Over the past three decades, obesity rates have more than doubled among adults, and tripled among children and adolescents while diet-related illnesses such as diabetes and heart disease have reached a crisis point.
These epidemics are well-documented, but most people point to individual’s personal responsibility as the root cause.
In reality, what we eat is a political problem. A recent landmark article in the journal Lancet identified structural changes to the farm bill in the 1970s as the culprit of the obesity crisis. At that time, the Secretary of Agriculture Earl Butz replaced the New Deal agricultural policies that sought to manage supply and protect farmers from the big agribusiness companies with a system with one that forced farmers to get big or get out, and to plant commodity crops—corn, soy, wheat—from fencerow to fencerow. Butz’ mantra was simple: volume, volume, and more volume.
Monopolies thrive under this system, at the expense of our health and environment. Grocery stores now teem with a cornucopia of different products, but a few firms with dominant market positions manufacture the vast majority of the supermarket items, as highlighted in a 2013 report from Food and Water Watch. This focus on volume—in farming as well as in food production—has led to a seemingly endless availability of cheap carbs and highly processed sugar- and salt-laden convenience foods, at the expense of more nutritious options. The same companies that make these foods also tend to own the weight-loss products designed to solve the problems caused by those foods.
Although the Iowa Farm Bureau was created to advocate for farmers and rural communities and is registered as a non-profit corporation, it now receives 84 percent of its revenue from its for-profit insurance arm, the FBL Financial Group, which controlled $10.1 billion in assets in 2017 alone. Its holdings include millions of dollars of investments in large agribusiness conglomerates like Monsanto and Tyson.
This unique for-profit arrangement makes the Iowa Farm Bureau very powerful. I recently ran for Congress in Iowa’s 3rd Congressional District, and one of the biggest lessons I learned during my campaign is that the Iowa Farm Bureau sets the nationwide conversation on agricultural policy. Its operating budget—$89 million in 2016 alone—is more than twice that of the American Farm Bureau Foundation (AFBF) and 22 times larger than the $3.9 million annual budget for the National Farmers Union, the largest progressive sustainable farming organization.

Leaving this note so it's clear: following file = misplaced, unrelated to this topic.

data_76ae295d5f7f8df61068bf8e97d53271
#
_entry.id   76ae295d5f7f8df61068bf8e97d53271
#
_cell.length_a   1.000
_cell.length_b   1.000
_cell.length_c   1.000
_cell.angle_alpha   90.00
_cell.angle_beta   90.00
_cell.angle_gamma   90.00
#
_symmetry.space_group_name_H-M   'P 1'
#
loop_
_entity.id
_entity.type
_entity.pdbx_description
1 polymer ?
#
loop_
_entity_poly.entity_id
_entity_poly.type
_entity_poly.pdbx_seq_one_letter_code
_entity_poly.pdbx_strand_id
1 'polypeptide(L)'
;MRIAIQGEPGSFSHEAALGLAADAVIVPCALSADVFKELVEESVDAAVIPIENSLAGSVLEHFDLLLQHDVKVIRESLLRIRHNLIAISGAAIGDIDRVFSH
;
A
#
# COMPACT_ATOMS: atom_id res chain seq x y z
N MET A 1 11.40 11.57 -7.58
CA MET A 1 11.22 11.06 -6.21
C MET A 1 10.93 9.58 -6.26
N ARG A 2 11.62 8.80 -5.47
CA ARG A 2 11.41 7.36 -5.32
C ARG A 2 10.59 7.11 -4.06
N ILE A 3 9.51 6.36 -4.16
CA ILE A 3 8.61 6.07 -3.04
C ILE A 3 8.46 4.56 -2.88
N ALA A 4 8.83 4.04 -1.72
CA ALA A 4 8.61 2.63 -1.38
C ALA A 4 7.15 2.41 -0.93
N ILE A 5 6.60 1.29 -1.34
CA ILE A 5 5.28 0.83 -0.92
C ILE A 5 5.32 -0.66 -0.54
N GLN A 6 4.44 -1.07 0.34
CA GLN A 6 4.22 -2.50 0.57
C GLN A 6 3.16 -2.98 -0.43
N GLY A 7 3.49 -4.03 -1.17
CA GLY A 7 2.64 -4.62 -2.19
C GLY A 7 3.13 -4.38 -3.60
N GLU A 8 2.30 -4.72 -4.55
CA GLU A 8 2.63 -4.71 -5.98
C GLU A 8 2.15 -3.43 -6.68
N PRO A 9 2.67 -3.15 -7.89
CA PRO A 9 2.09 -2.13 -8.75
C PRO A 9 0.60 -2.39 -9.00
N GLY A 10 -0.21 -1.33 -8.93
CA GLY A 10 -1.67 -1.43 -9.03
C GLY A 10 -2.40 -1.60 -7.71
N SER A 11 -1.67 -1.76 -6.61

This financial power means that the Iowa Farm Bureau has the ability to exert a lot of influence in the agricultural space, both within Iowa and at the federal level. To this day, the Farm Bureau continues to push for cultivation of those few crops, without any consideration of the consequences of this model. No other organization—including the AFBF—has so much power over agricultural policy at the state or the federal level. And the AFBF and its state-level chapters have long been criticized—by farmers, policy makers, nutrition advocates, and many others—for the negative effects its policy platform has had on people, communities, and the environment.
The Iowa Farm Bureau was granted tax-exempt status based on the understanding that it will serve the public interest. The Iowa Farm Bureau’s stated mission is to help “farm families prosper and improve their quality of life.” Yet the organization’s actions have destroyed family farms, devastated rural communities across America, and created the conditions for the American obesity problem.
The best way to address this obesity epidemic is to revoke the Iowa Farm Bureau’s tax-exempt status. It would certainly be more effective than another fad diet. Tackling the corruption of the Iowa Farm Bureau—the most powerful voice for agricultural monopolies across the country—is the biggest possible move in creating a more sustainable American food system.
It’s time to recognize what many farmers already know: The Iowa Farm Bureau is a corporate insurance company pretending to be the voice of farmers.
A version of this commentary originally appeared in the Des Moines Register.
Correction: This post was updated on July 14 to reflect the fact that the National Farmers Union budget is $3.9 million per year, not $600,000 per year, which is the budget for the NFU’s research and educational operation.